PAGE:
After the initial section, where many of the photos are standard snapshot sizes --- 2 ½” x 1 ¾”, 2 ½” x 4 ¼”, or even larger (4 ½” x 6 ½” for instance), photos towards the end of the section often have borders trimmed, and sometimes have eccentric cuts: irregular polygons, one with a wavy edge, another cut into an oval. Several pages have tiny cutouts of headshots, a few not much bigger than the eraser on a pencil. A lovely page in the middle of the photo section has five 5” x 3” snapshots of groups of young women, in pajamas, clowning, laughing, and smiling together in their dorm rooms. This page is full to bursting with seven other photos, eight of the tiny headshot cutouts, and densely written captions for every photo. “Joy” is the word that comes to mind. And we’re only halfway through the photos. The page that follows the one just described has 12 photos, and 15 of the small portrait cutouts. On some pages towards the end of the photo section, the captions and comments, in their small but legible cursive, completely fill the empty space surrounding the photos. The last photo in the photo section, a studio portrait of an unidentified group of men, is also the largest: 13 ½” x 7 ½”. There is no commentary on this page.
And then the ephemera starts, and rolls in like a tidal wave. Here is a partial inventory of items that appear just in the first seven pages of what are thirty odd pages dedicated to ephemera: a baseball scorecard (loose from its place in the album) for a game between the “Red Sox” and the “Cubs” (major or minor league teams unspecified); a Santa Claus Christmas gift tag; a St. Patrick’s Day party favor; luncheon and dinner place cards (on almost every page); Christmas cards; calling cards; a folding paper umbrella favor from an Oriental theme party; a dance card from “Dance at Tamarack”; a paper skirt, a remnant of some party favor; a 1919 commencement invitation; a note to Miss Ames from “Sec. of H.C.” saying “Because of two marks in one nite [sic] you will have to forfeit your privileges for one week beginning Tuesday, January 28; memorabilia from an initiation ceremony for some social group. There is on the same page as that with the memorabilia from the initiation ceremony, a rare snapshot in this section: a young woman stands outside, in a long skirt, high-top lace up shoes, a loose blouse, and a man’s hat---and wearing a belt and holster for an Army service revolver. The woman has a hand on the butt of the gun, and looks like she’s ready to blast the first varmint that comes within shooting distance.
The fun continues: Miss Ames gets a stern note from the Registrar: she will “report” to “Miss Immell” “without fail” between 10 and 12, even if she has to cut classes, though she will not be excused from those classes (presumably she will suffer any penalties resulting from missing a class); typewritten “House Rules”; a milk bottle paper top; a flyer from a chiropractic clinic; grade cards; a small mesh Christmas stocking; a button from a coat, perhaps military; a chit for some “francs” from “La Banque Du Casino de Monaco,” drawn on the “Beta Kappa ban, St. Paul”; an ace of hearts playing card, with Miss Ames’s annotation: “Petie Berg’s calling card; another note outlining forfeiture of privileges, with Miss Ames’s caption: “First time in 2 yrs. Oh Death where is thy Sting?”; a three-page handwritten speech.
Again, this is a partial listing of the ephemera that shows up just in the first seven pages of the scrapbook section. There are party place cards, invitations, and party favors pasted in on almost every page.
A few highlights from the pages that follow: a small drawing of a sad-looking young lad and his small puppy, done in pencil, with the caption “My Economics class”; a page of memorabilia from a Dutch-themed party; a metal button snap closure with a bit of cloth attached; a handwritten note on letterhead stationary “The Plymouth Clothing House/Hennepin at Sixth” addressed “To my Sweet heart: -” “A little of the useful. From Your Daddy”; “The Parkin Candy Shop Menu”; a full-size faux tortoise-shell lorgnette; a Girl’s Glee Club performance program; postcards; a menu from “The Chocolate Shop”; a strip of birch bark with “Red Wing” inscribed on it, and the caption “Various views of Red Wing”; another note: “Virginia Perhaps you can use this Dad” (more money?); more birch bark scraps, one with a list of names, apparently those who made an outing to Lake Minnetonka; a page with Halloween ephemera, Halloween drawings made directly on the album page and an invitation to a Halloween party; a Western Union telegram, glued-in and thus unreadable; clippings listing the cast-members of two separate theatrical productions; a movie ticket and Miss Ames’s notation that the movie was “Return of Peter Grim (or Green);a pressed oak leaf and pressed flowers, held into the album with slim strips of cut paper; a note from a classmate, reading in full: “Virginia Housey Ames is the biggest, pruniest, half-baked piece of know nothing --- I’ve ever seen --- Don’t worry --- Sweetheart Your hair will never turn red --- Tra-la! ‘There ain’t no squirrels on me!’ Yours till Niagara Falls Tillie”; a 1922 Senior Dinner menu and program; a typed list of the cast of characters for a school play: “Spreading the News.” Miss Ames played the part of the “Scissor’s Grinders Soul,” and her caption on the outside says “How I did flit as the fairy. But they couldn’t get me in chapel that morning.”; a newspaper clipping, with a photograph of Miss Ames above a photograph of a young gentlemen, announcing the Hamline University Dramatic Club production of “The Passing of the Third Floor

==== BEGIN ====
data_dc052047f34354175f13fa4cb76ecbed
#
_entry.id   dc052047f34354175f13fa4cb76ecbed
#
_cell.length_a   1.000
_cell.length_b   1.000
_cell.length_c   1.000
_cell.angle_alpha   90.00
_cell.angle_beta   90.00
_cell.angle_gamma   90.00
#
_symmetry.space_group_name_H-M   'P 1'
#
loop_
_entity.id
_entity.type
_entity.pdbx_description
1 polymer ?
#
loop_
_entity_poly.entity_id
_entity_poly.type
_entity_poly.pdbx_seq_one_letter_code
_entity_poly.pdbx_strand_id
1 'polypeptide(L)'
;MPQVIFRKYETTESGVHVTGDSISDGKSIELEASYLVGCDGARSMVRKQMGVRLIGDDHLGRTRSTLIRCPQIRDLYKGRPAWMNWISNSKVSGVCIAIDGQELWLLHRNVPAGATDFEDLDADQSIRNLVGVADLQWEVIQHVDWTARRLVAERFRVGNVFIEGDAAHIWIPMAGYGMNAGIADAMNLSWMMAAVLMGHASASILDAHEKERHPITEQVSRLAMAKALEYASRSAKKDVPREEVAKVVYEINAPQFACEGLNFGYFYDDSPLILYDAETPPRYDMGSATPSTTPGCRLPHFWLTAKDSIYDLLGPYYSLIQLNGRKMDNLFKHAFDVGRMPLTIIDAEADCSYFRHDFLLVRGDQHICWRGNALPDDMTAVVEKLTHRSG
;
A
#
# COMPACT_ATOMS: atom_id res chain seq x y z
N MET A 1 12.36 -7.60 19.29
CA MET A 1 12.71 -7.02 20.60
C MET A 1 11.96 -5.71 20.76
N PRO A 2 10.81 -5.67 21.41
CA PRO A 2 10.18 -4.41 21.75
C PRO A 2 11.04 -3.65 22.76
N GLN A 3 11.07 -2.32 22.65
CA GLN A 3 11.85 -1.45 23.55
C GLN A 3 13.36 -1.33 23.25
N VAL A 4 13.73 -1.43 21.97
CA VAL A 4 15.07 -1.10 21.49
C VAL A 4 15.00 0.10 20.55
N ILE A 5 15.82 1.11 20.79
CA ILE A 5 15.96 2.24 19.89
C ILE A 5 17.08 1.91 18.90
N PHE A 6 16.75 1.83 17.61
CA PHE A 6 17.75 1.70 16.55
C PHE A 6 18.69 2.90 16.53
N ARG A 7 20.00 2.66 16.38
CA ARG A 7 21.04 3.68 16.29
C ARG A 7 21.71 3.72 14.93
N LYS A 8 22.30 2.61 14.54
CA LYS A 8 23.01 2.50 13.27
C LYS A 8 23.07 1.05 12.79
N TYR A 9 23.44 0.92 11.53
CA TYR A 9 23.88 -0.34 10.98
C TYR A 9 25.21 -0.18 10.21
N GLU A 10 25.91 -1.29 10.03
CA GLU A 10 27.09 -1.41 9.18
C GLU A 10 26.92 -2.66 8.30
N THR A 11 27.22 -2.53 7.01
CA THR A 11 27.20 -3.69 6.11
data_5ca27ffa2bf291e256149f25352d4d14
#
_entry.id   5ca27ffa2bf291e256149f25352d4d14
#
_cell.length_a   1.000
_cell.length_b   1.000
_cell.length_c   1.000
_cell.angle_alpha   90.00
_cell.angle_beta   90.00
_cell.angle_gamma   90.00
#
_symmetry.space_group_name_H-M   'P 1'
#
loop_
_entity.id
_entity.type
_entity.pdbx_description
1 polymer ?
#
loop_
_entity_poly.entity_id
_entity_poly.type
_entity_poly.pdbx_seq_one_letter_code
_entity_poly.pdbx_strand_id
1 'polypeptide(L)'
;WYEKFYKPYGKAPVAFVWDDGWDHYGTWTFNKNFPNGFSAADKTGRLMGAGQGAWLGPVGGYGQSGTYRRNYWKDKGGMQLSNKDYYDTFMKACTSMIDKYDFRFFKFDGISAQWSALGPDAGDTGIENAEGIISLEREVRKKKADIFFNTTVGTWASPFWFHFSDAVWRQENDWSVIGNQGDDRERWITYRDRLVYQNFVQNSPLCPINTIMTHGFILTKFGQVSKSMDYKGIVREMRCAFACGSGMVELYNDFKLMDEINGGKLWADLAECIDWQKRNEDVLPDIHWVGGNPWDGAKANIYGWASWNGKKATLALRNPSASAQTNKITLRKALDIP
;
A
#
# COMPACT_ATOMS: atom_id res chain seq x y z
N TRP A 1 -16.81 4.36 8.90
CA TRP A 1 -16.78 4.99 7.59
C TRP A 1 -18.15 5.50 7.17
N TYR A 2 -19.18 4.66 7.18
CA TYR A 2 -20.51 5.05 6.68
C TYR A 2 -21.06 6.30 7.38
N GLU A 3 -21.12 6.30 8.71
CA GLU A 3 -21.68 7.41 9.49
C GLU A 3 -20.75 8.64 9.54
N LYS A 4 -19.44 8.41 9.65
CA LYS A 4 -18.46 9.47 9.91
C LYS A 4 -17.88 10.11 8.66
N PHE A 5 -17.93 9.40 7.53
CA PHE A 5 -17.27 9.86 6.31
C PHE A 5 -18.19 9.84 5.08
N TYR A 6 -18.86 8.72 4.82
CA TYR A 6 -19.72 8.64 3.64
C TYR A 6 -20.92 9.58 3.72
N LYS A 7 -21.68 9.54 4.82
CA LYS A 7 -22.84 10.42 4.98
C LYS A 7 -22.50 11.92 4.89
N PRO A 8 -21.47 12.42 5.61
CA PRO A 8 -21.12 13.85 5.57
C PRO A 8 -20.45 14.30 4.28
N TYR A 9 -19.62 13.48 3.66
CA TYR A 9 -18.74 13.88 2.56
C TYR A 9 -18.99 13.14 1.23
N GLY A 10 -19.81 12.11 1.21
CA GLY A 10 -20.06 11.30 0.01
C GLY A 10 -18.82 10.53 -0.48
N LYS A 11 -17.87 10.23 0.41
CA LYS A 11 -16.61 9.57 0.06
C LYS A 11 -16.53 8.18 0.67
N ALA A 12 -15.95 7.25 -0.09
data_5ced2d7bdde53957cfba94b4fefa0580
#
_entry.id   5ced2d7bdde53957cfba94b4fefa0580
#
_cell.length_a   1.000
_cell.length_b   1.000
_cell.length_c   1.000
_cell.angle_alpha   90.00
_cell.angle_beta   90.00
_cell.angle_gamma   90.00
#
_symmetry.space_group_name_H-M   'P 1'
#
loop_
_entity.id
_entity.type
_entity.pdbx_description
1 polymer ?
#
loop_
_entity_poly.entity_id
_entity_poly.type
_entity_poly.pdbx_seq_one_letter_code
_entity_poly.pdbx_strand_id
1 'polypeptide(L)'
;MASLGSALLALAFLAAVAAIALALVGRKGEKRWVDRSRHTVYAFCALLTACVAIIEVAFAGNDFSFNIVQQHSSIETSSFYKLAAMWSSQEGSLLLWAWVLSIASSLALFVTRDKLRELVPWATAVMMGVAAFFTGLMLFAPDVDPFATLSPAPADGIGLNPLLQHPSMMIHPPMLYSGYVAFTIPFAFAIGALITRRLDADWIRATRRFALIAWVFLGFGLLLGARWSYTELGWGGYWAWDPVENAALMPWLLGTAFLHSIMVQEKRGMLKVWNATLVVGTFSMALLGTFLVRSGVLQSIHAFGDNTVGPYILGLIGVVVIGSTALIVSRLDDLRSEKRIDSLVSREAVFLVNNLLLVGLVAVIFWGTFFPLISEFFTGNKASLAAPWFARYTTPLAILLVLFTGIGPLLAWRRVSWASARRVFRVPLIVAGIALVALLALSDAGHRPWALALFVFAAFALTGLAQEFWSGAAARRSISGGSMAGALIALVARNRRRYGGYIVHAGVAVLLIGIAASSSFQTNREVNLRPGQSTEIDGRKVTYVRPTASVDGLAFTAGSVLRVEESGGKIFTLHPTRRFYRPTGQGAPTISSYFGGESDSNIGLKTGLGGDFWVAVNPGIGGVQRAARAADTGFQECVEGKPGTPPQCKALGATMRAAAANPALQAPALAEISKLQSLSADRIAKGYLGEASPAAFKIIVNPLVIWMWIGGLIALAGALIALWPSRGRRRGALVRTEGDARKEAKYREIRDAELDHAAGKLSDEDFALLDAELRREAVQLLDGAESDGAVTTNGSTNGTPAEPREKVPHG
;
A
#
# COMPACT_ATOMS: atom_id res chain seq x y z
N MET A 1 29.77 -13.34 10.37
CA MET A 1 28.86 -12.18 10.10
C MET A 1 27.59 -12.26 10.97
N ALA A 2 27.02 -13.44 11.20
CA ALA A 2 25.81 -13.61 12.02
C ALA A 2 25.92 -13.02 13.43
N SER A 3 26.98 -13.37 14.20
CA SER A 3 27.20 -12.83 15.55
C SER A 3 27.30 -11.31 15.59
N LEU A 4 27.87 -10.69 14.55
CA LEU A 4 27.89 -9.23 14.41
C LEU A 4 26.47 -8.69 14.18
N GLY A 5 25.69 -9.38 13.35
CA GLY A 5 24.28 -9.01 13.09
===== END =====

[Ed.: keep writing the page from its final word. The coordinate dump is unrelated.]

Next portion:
Back,” by English humorist Jerome K. Jerome; a homemade “Second Place” ribbon for “Popular Woman; another newspaper clipping announcing that Miss Ames and another student will coach three student plays; a program from the University of Missouri commencement; a telegram, handwritten notes, programs and invitations from Miss Ames’s 1922 graduation (three pages in toto). The album concludes with a number of Christmas cards and notes, and a hand drawn dog inside a Christmas wreath from another source. Just a few pages from the end of the album, there is a reunion photograph, taken from some school publication, of the Class of 1920, and below that a paper napkin, with a printed graduation theme, and the penned notation that this came from the 45th year reunion of Miss Ames’s class, held at the home of Helen Lee Dennison on June 9th, 1967.
Full-to-bursting is the album, as full-to-bursting must have been Miss Ames’s college years. One can only hope the rest of her life was as full of joy and delight, and good humor.